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I think two or three issues may be unhelpfully being conflated in this
1. Did Marx start Capital with a pre-capitalist mode of production called
'simple commodity production'?
2. Did Marx allow that there could be commodity production and exchange in
pre-capitalist modes of production?
3. With respect to this second, there is a question as to whether such
pre-capitalist commodities were in all essential respects the same as the
Commodity that is the 'cell-form' for conceptualising capitalism.
My take on these questions is No, Yes and No. So capitalism is the only
commodity producing *system*; earlier production of commodities was not part
of a system that could adequately be counted as dominated by commodity
production. But whatever, these questions are usefully dealt with
separately, and, of course 3. is no doubt a matter of degree.
And so to Allinn's quotes
> -----Original Message-----
> From: email@example.com
> [mailto:firstname.lastname@example.org]On Behalf Of Allin Cottrell
> Sent: Tuesday, May 09, 2000 8:21 PM
> To: email@example.com
> Subject: [OPE-L:3071] Re: Simple Commodity Production
> Me too. On the "history of thought" matter, too, it's quite
> plain that Marx did not think of commodities and value as
> existing _only_ in capitalism (although, for sure, capitalism
> represents the most developed form of these phenomena).
So here we have the matter of degree.
> Marx stating clearly a view that is (these days) often wrongly
> presented as an aberration due to Engels:
> "The exchange of commodities at their values, or approximately
> at their values, thus requires a much lower stage than their
> exchange at their prices of production, which requires a
> definite stage of capitalist development....
I beg to differ, what Marx is 'stating clearly' is that commodity exchange
at value occurs at a much lower stage *of capitalist development* than
commodity exchange at prices of production. What is more, it is quite
unclear from the quote whether Marx has in mind here stages of *historical*
or stages of *conceptual* development of capitalism
> "[I]t is quite appropriate to regard the values of commodities
> as not only theoretically but also historically _prius_ to the
> prices of production. This applies to conditions in which the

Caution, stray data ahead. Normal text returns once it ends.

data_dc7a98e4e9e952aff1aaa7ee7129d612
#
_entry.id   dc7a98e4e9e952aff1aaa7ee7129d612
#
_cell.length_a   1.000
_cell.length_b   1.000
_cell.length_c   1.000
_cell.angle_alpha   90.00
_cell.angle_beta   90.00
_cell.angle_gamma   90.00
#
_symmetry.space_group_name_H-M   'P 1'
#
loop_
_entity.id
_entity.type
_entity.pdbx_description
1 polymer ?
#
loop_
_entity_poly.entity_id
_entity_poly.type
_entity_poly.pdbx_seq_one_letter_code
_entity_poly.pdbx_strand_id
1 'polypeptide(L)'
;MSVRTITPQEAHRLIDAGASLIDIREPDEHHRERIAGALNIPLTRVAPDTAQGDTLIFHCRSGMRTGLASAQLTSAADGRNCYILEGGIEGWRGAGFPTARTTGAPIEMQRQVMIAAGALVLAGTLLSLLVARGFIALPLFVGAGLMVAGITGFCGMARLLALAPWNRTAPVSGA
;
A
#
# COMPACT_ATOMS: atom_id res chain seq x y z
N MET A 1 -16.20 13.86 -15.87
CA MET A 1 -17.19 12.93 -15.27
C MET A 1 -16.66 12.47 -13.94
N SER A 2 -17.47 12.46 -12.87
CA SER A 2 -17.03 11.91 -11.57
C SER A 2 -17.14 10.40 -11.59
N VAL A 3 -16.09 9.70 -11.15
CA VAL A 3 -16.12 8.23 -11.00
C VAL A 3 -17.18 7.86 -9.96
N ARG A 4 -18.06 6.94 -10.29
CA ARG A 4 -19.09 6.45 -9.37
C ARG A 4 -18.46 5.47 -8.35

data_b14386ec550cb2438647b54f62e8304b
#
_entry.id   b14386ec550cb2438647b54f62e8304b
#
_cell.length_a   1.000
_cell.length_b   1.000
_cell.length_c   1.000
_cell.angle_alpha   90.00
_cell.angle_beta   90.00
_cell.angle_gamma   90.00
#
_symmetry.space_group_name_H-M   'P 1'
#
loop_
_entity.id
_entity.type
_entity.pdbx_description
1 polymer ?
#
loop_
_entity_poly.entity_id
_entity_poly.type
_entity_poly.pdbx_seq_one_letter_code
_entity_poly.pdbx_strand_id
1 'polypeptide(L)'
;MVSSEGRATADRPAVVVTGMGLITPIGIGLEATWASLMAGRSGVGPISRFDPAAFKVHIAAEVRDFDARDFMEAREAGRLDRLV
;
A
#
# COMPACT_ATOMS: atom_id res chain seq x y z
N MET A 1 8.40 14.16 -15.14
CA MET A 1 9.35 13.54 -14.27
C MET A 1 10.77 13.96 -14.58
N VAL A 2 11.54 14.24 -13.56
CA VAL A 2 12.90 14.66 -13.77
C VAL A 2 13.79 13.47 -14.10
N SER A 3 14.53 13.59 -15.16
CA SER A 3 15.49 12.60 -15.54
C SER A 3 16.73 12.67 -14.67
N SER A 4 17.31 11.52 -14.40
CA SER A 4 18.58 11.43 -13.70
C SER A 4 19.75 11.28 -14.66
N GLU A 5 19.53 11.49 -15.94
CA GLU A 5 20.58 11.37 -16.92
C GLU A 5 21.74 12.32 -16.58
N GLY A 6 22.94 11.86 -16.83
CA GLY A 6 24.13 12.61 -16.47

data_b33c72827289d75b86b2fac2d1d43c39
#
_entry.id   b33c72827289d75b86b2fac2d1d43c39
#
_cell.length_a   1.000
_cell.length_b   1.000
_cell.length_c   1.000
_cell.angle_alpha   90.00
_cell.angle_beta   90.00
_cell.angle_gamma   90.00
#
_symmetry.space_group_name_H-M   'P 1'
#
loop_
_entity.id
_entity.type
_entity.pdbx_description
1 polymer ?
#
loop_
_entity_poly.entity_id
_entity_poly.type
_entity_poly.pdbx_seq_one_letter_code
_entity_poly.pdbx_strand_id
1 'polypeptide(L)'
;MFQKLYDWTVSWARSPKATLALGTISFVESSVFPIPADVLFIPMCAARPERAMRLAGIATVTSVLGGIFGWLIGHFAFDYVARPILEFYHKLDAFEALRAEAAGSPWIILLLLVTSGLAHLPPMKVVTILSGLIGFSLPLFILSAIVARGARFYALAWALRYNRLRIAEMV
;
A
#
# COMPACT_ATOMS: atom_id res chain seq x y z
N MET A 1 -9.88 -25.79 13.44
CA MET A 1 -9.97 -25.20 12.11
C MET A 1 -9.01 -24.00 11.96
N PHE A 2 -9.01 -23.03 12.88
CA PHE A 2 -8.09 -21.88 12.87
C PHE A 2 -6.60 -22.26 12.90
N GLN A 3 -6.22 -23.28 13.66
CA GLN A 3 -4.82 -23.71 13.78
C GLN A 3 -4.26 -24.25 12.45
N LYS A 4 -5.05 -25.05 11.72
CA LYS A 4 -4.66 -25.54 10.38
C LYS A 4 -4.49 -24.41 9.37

> labourer owns his means of production, and this is the condition
> of the land-owning farmer living off his own labour and the
> craftsman, in the ancient as well as in the modern world. This
> agrees also with the view we expressed previously, that the
> evolution of products into commodities arises through exchange
> between different communities, not between the members of the
> same community....
And this is talking about the historical emergence of the commodity form at
first at community borders that is, as far as I am aware, not in dispute
> "For prices at which commodities are exchanged to approximately
> correspond to values, nothing more is necessary than 1) for the
> exchange of the various commodities to cease being purely
> accidental or only occasional; 2) so far as direct exchange of
> commodities is concerned, for these commodities to be produced
> in approximately sufficient quantities to meet mutual
> requirements... ; 3) so far as selling is concerned, for no
> natural or artificial monopoly to enable either of the
> contracting sides to sell commodities above their value or to
> compell them to undersell."
And how we interpret this quote depends on how we read 'to cease being
purely accidental or only occasional'. Imo a discourse of systems is
revealing here. This condition is met when such exchanges have become
'systemic'. And that, as I see it, is a period stretching from the ealriest
development *of capitalism* and onwards.
"What is matter? - Never mind. What is mind? - No matter."
Dr Michael Williams
Economics and Social Sciences
De Montfort University
tel: +1908 834876
[Home: +1703 768641]
fax: 0870 133 1147
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